How might such a compass work? One internal compass is a sun compass, in which an animal can use the position of the sun and the time of day to determine what direction it is facing. Some of the most convincing evidence supporting the existence of such a compass is that pigeons that are kept in a room with a time-shifted light cycle will fly in a predictably wrong direction on a sunny day. They will fly this wrong direction for long distances and even when they can see known landmarks. So pigeons clearly rely on the sun to achieve their great navigational feats… But what do they do on cloudy days… or at night?


A cartoon of the Earth's magnetic field by Zureks at
Wikimedia. In reality, the directions of magnetic pull
are not this straight and uniform, but you get the idea.
Maybe pigeons have another compass based on the Earth’s magnetic field. Over 30 years ago, researchers found that racing pigeons (the new profession of decedents of carrier pigeons after mailmen in trucks and airplanes took their previous jobs) arrive at their destinations a little bit later when there have been recent magnetic storms due to sunspots. Pigeons also get disoriented in places with magnetic anomalies, such as areas with lots of iron ore. But experiments in which researchers have placed magnets or magnetic coils on the backs, wings, necks, heads or legs of pigeons have not had consistent effects, particularly on sunny days (when the sun compass likely comes into play).

Enter Cordula Mora and Michael Walker from the University of Aukland, New Zealand. Cordula and Michael reasoned that because the magnetic field gets weaker with distance and because we think that magnetoreception (the ability to perceive magnetic fields) occurs in or around the head, maybe these previous studies had inconsistent results because the magnets used were too far away and/or too weak to affect the receptors in a consistent way. So they did their own study with smaller, stronger magnets applied to pigeon beaks.


Cordula and Michael glued magnets to the cere of pigeons. The diagram on the left shows how they did it and the photo on the right is a pigeon showing off his new nosepiece. (Check out the rock dove image above to see what a naked cere looks like). Diagram and image from Mora and Walker 2012 Animal Behaviour paper.
Cordula and Michael glued either a magnet or a brass weight (as a control) to the cere (the fleshy upper-part of the beak that contains the nostrils) of experienced racing pigeons right before a flight. In one experiment, researchers released the pigeons 11 consecutive times from the same place (called Gernsheim), and alternated whether they had a magnet or a brass weight glued to their cere. In a second experiment, the researchers released every bird once from each of 25 different places, each time with either a magnet or a brass weight glued to their cere. The birds were always flying to the same place (their loft), but the direction and distance they needed to fly was different for each of the release sites. Thus, the first experiment provides the birds with an opportunity to learn and compensate for any effect of the magnet, while the second experiment does not. All of the flights were done on sunny days.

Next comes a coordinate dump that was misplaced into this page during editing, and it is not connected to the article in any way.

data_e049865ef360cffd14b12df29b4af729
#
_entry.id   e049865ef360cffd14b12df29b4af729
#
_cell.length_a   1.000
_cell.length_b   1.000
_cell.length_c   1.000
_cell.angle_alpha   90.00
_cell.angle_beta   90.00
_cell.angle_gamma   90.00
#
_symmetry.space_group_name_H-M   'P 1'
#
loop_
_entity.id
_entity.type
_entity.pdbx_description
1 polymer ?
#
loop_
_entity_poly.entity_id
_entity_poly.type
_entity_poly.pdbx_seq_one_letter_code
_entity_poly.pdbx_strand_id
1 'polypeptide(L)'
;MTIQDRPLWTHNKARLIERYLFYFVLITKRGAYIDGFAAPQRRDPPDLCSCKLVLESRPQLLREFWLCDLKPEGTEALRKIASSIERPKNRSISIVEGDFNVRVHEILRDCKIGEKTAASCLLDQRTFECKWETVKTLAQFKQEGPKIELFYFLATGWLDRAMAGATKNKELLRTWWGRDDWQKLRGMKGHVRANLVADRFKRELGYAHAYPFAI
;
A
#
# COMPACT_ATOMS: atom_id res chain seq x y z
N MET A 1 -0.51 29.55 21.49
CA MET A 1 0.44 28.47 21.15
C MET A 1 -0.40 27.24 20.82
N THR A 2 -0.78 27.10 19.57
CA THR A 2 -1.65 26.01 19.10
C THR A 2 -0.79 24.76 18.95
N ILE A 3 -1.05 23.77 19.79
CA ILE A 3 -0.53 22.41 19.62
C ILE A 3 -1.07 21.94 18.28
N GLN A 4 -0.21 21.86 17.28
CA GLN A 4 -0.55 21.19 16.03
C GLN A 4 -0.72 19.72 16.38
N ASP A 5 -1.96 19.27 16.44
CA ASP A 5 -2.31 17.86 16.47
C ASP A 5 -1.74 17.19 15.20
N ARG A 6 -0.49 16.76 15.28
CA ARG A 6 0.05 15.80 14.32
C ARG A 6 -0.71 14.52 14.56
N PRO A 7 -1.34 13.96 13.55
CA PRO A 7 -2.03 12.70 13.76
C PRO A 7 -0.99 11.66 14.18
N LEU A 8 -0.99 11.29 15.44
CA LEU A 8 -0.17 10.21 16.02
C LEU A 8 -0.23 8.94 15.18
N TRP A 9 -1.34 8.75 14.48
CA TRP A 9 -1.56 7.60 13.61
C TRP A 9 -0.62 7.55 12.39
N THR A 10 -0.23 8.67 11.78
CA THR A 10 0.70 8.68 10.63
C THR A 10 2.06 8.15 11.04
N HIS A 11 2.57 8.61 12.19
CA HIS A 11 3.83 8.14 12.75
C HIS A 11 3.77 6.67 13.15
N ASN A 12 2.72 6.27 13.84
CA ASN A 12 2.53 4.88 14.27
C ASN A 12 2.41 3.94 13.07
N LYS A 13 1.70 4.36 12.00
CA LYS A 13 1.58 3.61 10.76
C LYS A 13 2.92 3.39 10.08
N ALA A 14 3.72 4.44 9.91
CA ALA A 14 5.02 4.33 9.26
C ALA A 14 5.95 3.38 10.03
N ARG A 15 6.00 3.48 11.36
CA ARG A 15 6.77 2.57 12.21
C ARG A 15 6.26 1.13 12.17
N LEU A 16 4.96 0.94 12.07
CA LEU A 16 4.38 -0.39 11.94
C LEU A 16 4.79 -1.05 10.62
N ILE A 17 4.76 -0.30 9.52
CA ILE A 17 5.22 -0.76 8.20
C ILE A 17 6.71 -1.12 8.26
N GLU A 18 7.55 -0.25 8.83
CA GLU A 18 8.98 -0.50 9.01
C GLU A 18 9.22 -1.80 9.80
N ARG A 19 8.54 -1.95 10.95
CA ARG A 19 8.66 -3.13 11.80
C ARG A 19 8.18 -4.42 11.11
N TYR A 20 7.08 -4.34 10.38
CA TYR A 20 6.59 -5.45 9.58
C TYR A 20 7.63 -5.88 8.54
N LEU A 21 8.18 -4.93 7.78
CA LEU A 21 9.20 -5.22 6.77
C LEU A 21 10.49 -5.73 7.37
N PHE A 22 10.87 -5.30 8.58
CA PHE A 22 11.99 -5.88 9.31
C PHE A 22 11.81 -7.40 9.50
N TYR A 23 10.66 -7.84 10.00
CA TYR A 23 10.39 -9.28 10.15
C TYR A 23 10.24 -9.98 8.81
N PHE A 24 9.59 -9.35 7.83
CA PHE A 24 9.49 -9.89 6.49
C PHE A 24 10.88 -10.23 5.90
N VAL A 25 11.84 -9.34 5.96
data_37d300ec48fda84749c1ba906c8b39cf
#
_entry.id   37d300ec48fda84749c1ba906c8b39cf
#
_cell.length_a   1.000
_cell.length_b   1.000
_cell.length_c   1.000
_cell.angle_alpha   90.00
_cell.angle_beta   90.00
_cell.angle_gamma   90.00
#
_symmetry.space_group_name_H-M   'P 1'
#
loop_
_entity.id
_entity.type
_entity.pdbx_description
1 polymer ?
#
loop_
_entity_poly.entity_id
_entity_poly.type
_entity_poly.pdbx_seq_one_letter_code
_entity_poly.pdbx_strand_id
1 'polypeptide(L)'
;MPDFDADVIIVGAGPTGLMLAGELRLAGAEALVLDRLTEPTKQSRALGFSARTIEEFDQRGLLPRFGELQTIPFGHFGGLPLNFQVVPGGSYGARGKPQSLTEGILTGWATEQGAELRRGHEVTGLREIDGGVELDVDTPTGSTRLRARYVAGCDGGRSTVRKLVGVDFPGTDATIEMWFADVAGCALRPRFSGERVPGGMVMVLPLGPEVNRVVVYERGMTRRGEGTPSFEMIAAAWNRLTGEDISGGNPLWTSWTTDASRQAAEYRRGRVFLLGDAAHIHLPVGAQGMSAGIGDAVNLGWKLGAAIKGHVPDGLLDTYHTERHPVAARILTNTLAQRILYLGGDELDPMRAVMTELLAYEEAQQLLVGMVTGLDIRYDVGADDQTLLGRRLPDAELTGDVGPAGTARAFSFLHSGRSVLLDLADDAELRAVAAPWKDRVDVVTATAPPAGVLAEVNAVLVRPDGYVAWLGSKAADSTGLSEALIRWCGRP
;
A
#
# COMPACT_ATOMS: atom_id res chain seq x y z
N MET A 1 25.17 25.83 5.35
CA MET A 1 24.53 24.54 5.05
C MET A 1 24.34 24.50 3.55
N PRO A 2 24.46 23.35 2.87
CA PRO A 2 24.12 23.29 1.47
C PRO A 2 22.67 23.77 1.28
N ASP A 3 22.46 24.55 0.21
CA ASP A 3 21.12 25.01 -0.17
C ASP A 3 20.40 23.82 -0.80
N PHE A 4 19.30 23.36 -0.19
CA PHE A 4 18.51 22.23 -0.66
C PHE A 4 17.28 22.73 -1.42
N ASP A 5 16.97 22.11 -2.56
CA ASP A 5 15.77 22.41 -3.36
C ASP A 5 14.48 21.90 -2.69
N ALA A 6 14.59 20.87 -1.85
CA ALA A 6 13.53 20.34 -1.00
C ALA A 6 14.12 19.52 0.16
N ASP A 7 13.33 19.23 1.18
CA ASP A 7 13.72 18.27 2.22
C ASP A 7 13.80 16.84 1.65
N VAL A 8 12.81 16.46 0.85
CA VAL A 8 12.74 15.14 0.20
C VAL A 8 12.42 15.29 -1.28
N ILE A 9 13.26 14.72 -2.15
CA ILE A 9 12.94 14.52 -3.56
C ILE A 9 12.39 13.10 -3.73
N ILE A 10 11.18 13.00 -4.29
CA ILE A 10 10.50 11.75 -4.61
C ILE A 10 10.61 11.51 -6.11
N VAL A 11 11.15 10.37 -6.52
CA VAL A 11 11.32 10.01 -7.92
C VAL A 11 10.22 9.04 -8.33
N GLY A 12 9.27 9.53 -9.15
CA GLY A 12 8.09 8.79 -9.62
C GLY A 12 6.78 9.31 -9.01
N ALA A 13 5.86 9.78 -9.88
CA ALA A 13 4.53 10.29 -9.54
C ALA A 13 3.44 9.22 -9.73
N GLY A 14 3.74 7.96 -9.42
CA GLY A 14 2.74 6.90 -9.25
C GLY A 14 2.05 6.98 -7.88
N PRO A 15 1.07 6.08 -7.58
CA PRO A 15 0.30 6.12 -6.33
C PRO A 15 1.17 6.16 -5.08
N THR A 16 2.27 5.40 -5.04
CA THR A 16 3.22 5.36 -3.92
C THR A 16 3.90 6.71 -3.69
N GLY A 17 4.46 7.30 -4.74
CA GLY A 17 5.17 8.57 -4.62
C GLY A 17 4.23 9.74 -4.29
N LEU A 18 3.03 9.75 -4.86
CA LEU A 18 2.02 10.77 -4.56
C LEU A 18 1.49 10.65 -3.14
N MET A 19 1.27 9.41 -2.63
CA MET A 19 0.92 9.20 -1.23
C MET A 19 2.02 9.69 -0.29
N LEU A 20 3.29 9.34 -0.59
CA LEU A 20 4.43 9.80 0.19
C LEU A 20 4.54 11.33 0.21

The places the researchers released the pigeons from were all
different directions and distances from their home loft (at the center).
Diagram from Mora and Walker 2012 Animal Behaviour paper.
For each flight, the researchers watched the bird through binoculars until it vanished from view, at which point they recorded the vanishing bearing (the direction the pigeon was flying before it vanished from view). They also timed how long it took the bird to return to the loft and recorded any instances in which the bird did not return to the loft.

The pigeons with magnets consistently flew just a little to the right of pigeons with brass weights. The effect was very small (ranging from 11° to 22°), but it almost always happened, regardless of the bird or the release site. The effect was also consistent over consecutive years, even in birds tested repeatedly from the same release site. However, although the vanishing bearing of birds with magnets was regularly to the right of the birds with brass weights, the magnets did not prevent the pigeons from finding their loft and did not even cause them to take longer to get home. This shows that some time after the vanishing distance, the pigeons with magnets compensated for their originally slightly-off bearing.